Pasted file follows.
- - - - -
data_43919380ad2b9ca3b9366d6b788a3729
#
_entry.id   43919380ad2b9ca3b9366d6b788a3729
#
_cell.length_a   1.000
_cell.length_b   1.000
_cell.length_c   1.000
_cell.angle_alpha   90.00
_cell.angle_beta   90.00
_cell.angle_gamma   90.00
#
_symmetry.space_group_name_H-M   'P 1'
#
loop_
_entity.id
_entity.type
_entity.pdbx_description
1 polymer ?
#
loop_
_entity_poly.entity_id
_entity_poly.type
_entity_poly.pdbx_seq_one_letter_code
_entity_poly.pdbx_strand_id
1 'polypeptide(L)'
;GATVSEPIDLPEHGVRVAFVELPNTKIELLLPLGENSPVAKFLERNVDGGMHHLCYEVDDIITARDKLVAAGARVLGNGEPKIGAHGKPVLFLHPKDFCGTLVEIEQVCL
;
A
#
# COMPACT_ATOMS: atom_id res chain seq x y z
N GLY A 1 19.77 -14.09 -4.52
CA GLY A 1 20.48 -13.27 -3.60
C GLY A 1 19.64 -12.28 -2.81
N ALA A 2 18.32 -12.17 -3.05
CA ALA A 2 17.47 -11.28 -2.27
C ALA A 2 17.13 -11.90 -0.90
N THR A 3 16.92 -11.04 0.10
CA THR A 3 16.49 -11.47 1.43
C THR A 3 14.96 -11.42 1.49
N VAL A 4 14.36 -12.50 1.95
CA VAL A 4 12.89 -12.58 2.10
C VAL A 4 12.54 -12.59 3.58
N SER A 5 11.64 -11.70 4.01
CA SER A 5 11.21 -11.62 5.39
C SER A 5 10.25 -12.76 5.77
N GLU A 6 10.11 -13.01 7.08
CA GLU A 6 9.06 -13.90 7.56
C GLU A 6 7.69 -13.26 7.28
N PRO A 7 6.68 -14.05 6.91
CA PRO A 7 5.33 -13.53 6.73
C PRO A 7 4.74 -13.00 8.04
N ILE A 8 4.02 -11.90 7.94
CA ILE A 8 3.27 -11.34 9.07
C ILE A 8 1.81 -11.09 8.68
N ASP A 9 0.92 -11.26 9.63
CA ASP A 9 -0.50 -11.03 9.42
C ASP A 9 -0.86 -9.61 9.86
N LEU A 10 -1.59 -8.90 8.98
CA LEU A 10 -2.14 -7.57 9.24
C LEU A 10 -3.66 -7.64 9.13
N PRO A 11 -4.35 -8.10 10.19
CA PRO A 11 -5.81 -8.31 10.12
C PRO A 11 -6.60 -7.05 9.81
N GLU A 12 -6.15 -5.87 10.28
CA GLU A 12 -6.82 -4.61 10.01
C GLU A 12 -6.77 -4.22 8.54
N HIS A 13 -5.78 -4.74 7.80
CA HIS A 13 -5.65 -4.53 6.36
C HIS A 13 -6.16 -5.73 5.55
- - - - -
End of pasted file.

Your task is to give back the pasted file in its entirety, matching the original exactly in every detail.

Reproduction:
data_43919380ad2b9ca3b9366d6b788a3729
#
_entry.id   43919380ad2b9ca3b9366d6b788a3729
#
_cell.length_a   1.000
_cell.length_b   1.000
_cell.length_c   1.000
_cell.angle_alpha   90.00
_cell.angle_beta   90.00
_cell.angle_gamma   90.00
#
_symmetry.space_group_name_H-M   'P 1'
#
loop_
_entity.id
_entity.type
_entity.pdbx_description
1 polymer ?
#
loop_
_entity_poly.entity_id
_entity_poly.type
_entity_poly.pdbx_seq_one_letter_code
_entity_poly.pdbx_strand_id
1 'polypeptide(L)'
;GATVSEPIDLPEHGVRVAFVELPNTKIELLLPLGENSPVAKFLERNVDGGMHHLCYEVDDIITARDKLVAAGARVLGNGEPKIGAHGKPVLFLHPKDFCGTLVEIEQVCL
;
A
#
# COMPACT_ATOMS: atom_id res chain seq x y z
N GLY A 1 19.77 -14.09 -4.52
CA GLY A 1 20.48 -13.27 -3.60
C GLY A 1 19.64 -12.28 -2.81
N ALA A 2 18.32 -12.17 -3.05
CA ALA A 2 17.47 -11.28 -2.27
C ALA A 2 17.13 -11.90 -0.90
N THR A 3 16.92 -11.04 0.10
CA THR A 3 16.49 -11.47 1.43
C THR A 3 14.96 -11.42 1.49
N VAL A 4 14.36 -12.50 1.95
CA VAL A 4 12.89 -12.58 2.10
C VAL A 4 12.54 -12.59 3.58
N SER A 5 11.64 -11.70 4.01
CA SER A 5 11.21 -11.62 5.39
C SER A 5 10.25 -12.76 5.77
N GLU A 6 10.11 -13.01 7.08
CA GLU A 6 9.06 -13.90 7.56
C GLU A 6 7.69 -13.26 7.28
N PRO A 7 6.68 -14.05 6.91
CA PRO A 7 5.33 -13.53 6.73
C PRO A 7 4.74 -13.00 8.04
N ILE A 8 4.02 -11.90 7.94
CA ILE A 8 3.27 -11.34 9.07
C ILE A 8 1.81 -11.09 8.68
N ASP A 9 0.92 -11.26 9.63
CA ASP A 9 -0.50 -11.03 9.42
C ASP A 9 -0.86 -9.61 9.86
N LEU A 10 -1.59 -8.90 8.98
CA LEU A 10 -2.14 -7.57 9.24
C LEU A 10 -3.66 -7.64 9.13
N PRO A 11 -4.35 -8.10 10.19
CA PRO A 11 -5.81 -8.31 10.12
C PRO A 11 -6.60 -7.05 9.81
N GLU A 12 -6.15 -5.87 10.28
CA GLU A 12 -6.82 -4.61 10.01
C GLU A 12 -6.77 -4.22 8.54
N HIS A 13 -5.78 -4.74 7.80
CA HIS A 13 -5.65 -4.53 6.36
C HIS A 13 -6.16 -5.73 5.55